By Jerry Love, Louisiana Baptist Foundation
ALEXANDRIA (LBF) – Trustees of the Louisiana Baptist Foundation received positive investment reports and upbeat updates about operations during a regular quarterly business meeting held April 30 in the Louisiana Baptist Building.
The good news included that every portfolio component had earned a positive return for the first quarter, with almost all sectors exceeding their benchmarks.
Lee Morris of Graystone Consulting summed up the performance by simply stating, “fourth quarter of ’18 – bad; first quarter of ’19 – good!”
He added that first quarter returns had erased the previous quarter’s losses.
Fixed income portfolios continued to perform in line with expectations, he said, adding that bond returns are relatively good for the moment but are expected to be flat going forward – based on the prevailing assumption among investment analysts that the Federal Reserve Board will continue to hold rates steady the remainder of the year.
The alternative investment allocation of the LBF portfolio (preferred stocks, convertible securities, MLP’s, covered calls and infrastructure) continued to add value with positive returns in all areas, Morris said. Only one segment, infrastructure, failed to exceed its benchmark, having only a negligible effect on the overall portfolio.
U.S. equity markets led the performance he said, pointing to strong results from the S&P 500.
He observed international equities also had performed well and that these would offer a good investment opportunity in the near future. He also commented that rebalancing to include more international equities could prove to be profitable for a longer term strategy – a view he said was held by Morgan Stanley’s Global Investment Committee.
The GIC also believes there will be more volatility and lower returns over the next 7 years with only modest returns for increased investment risk, he said. However, in the longer 20-year forecast, the GIC projects that the reward for investing in equities should outweigh associated risks of the marketplace.
For Q1 2019 the LBF portfolio produced the following returns:
— Short Term Fund, 0.44 percent actual yield (nearly 1.8 percent annualized);
— Group Investment Fund (comprised of various market sectors), 8.95 percent total return; and,
— Diversified Income Fund (conservative income-oriented fund), 2.76 percent total return.
Morris also confirmed all managers employed for the Foundation through Graystone Consulting continue to adhere to the Investment Policies established by the LBF Board. The net assets under management stand at $160,933,391 as of the end of March, he said.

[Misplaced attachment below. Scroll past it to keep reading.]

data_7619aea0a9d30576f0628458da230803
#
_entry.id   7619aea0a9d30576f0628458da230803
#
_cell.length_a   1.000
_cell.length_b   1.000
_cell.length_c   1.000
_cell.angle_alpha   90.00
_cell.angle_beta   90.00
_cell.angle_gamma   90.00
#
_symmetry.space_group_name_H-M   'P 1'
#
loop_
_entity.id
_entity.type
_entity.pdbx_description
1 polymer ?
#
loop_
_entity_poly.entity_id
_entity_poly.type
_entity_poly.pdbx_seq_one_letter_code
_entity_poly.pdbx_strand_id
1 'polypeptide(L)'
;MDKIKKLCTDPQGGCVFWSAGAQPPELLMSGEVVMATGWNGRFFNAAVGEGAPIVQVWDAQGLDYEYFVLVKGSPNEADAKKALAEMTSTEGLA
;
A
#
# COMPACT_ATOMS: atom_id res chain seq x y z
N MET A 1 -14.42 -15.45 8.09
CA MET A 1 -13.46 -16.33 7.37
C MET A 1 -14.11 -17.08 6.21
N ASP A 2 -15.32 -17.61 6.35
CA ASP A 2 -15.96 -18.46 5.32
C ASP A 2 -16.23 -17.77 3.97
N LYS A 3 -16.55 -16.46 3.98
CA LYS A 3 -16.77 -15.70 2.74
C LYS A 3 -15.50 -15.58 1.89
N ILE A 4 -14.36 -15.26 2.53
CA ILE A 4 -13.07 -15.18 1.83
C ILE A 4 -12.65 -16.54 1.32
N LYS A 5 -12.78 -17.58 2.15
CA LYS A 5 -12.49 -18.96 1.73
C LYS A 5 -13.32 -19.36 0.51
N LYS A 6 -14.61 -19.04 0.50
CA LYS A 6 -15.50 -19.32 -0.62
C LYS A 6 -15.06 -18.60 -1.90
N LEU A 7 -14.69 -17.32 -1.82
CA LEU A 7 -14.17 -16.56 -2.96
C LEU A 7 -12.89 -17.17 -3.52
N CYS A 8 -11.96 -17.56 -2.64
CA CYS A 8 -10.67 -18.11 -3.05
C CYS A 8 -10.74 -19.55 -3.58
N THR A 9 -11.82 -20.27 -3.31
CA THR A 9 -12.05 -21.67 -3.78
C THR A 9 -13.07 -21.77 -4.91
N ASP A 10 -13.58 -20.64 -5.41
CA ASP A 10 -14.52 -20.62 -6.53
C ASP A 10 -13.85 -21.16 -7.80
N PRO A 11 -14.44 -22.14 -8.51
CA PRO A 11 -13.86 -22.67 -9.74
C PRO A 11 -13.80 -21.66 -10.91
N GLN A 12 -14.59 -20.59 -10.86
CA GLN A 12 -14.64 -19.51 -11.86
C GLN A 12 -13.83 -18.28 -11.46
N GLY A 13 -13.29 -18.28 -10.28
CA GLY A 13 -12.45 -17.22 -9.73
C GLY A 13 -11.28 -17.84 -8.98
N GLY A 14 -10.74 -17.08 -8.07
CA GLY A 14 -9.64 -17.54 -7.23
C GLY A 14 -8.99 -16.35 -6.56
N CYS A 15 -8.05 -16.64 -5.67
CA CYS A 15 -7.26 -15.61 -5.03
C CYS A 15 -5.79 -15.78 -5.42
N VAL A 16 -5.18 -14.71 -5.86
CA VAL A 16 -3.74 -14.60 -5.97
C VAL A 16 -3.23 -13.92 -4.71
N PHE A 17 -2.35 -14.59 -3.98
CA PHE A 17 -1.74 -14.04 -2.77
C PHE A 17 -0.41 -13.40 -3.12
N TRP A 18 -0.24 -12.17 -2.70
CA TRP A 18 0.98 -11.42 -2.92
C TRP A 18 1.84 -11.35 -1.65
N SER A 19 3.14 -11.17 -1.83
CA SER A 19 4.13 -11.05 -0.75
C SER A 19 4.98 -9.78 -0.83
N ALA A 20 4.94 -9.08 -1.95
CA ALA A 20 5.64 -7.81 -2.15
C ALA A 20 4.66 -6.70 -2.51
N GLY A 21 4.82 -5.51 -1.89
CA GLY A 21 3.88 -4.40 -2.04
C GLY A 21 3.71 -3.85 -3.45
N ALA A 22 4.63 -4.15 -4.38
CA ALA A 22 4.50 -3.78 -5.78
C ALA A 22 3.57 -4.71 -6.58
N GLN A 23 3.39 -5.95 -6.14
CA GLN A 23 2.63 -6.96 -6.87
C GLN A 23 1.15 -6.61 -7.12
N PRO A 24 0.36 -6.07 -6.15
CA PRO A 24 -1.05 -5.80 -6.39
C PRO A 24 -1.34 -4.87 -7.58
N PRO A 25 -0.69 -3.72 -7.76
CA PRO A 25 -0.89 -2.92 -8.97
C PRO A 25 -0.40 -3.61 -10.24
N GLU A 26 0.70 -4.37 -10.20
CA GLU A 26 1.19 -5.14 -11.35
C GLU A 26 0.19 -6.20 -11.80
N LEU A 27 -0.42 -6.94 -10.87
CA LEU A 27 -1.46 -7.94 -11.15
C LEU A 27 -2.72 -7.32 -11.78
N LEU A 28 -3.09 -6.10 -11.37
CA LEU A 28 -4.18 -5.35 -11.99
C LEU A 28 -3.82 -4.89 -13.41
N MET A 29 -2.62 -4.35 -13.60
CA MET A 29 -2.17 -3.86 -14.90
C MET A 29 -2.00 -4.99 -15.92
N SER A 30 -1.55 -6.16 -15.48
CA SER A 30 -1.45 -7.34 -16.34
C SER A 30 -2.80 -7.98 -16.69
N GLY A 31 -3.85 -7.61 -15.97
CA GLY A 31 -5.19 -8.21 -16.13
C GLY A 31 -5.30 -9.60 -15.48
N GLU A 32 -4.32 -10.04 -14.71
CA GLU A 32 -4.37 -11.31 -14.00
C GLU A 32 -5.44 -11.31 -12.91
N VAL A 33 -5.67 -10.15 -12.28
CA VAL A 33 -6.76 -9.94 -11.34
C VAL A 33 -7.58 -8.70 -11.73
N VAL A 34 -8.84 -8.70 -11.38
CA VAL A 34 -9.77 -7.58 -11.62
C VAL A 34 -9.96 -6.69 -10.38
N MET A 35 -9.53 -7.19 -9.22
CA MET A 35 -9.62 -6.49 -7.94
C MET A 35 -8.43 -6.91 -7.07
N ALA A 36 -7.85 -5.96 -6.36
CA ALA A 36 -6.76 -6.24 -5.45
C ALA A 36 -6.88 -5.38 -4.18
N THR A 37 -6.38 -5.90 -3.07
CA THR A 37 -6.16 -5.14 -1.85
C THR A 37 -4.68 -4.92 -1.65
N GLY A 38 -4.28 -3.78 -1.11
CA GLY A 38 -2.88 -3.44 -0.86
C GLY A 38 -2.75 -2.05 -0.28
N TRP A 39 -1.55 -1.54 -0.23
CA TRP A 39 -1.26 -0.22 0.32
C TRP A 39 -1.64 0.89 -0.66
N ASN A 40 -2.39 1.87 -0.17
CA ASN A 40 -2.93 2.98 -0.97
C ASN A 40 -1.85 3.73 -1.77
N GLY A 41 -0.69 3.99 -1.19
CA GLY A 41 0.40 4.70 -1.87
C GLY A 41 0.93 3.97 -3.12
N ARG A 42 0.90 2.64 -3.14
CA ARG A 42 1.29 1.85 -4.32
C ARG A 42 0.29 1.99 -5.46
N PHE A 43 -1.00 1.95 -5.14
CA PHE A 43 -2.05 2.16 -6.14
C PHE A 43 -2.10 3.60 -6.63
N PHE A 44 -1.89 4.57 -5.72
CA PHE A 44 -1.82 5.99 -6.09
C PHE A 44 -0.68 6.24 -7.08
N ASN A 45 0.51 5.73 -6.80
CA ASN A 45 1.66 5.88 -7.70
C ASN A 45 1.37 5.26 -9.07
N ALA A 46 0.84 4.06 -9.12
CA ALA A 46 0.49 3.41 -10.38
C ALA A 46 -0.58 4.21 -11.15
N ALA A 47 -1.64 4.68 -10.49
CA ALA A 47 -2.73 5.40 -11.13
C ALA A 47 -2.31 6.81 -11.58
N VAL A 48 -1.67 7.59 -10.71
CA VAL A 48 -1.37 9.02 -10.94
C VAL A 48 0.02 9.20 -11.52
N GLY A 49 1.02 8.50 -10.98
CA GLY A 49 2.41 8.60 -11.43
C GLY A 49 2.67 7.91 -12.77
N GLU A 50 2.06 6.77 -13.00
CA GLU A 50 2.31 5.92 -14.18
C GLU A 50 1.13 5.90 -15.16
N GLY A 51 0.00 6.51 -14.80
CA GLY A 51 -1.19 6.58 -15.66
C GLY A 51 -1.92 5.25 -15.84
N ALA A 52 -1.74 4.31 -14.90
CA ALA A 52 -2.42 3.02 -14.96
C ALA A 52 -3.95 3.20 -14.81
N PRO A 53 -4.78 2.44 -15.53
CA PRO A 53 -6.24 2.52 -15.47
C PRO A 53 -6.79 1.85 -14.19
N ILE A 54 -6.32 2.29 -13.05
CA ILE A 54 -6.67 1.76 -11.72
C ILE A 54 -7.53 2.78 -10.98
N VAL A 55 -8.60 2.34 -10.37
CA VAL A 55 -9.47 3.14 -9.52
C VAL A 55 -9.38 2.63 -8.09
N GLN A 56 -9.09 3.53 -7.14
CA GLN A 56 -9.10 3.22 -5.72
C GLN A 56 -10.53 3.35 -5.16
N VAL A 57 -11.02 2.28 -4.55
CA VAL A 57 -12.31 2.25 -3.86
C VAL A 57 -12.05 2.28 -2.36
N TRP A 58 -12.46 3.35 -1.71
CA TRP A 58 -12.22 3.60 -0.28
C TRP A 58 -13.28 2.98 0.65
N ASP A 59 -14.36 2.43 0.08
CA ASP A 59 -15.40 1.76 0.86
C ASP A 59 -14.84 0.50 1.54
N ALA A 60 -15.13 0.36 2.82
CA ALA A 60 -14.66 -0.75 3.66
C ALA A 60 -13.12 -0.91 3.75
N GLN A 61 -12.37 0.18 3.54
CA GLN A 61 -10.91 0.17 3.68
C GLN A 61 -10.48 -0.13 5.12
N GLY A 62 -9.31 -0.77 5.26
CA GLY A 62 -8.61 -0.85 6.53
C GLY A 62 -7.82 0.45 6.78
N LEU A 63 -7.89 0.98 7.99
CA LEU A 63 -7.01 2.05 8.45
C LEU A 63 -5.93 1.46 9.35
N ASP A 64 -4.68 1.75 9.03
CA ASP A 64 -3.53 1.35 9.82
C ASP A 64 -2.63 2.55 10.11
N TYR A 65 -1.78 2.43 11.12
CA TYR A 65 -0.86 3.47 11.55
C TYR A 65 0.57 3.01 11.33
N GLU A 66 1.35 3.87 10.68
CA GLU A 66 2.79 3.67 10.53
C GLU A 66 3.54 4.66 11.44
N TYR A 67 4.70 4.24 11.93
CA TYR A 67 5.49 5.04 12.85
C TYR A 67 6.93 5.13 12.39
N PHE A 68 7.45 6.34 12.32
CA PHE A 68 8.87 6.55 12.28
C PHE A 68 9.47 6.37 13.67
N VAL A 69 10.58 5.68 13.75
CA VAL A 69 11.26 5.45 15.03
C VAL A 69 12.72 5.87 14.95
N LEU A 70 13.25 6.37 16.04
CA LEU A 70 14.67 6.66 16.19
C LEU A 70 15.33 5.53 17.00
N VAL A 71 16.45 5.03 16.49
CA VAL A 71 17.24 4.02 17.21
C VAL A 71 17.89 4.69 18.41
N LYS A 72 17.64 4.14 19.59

In other reporting, Chuck Murry, LBF controller, reported a net surplus in the operating budget for the first quarter of the year.
Income from the Cooperative Program was slightly ahead of projections, but cost recovery fees were less than expected due to the downturn of the final quarter of 2018. The uptick in the market and increase in assets under management, along with a watchful eye on expenditures, helped keep the budget on an even keel, he said.
Jerry Love, planned giving director, reported several estates were settled in the opening months of the year and that several families had set up estate plans to leave bequests to their local churches. The Foundation also assisted with a $17,000 gift of stock donations that benefitted the Louisiana Baptist Children’s Home and Family Ministries as well as a local church.
Love said the LBF staff is working to complete three additional estate bequests that will provide nearly $1.2 million, combined, to a number of Baptist ministries and a local congregation.
Executive Director Wayne Taylor reported there has been progress on the accounting system upgrade.
U.S. Computers of Lafayette is updating the existing accounting system, and Taylor stated that successful testing suggests the staff will be able to employ the improved software as early as June. The updates provide long-term data security and offer a platform for future expanded services to clients.
The Board approved a motion to change the parameters for income placed in reserve for the Short Term Fund. Trustees approved the creation of the reserve in the aftermath of the U.S. financial crisis of 2008, and had been setting aside some of the earnings as protection against a similar future market crisis.
Taylor said “the STF reserve is at a healthy level” and that by changing the amount being set aside, more interest could be paid to churches and entities invested in the Short Term Fund.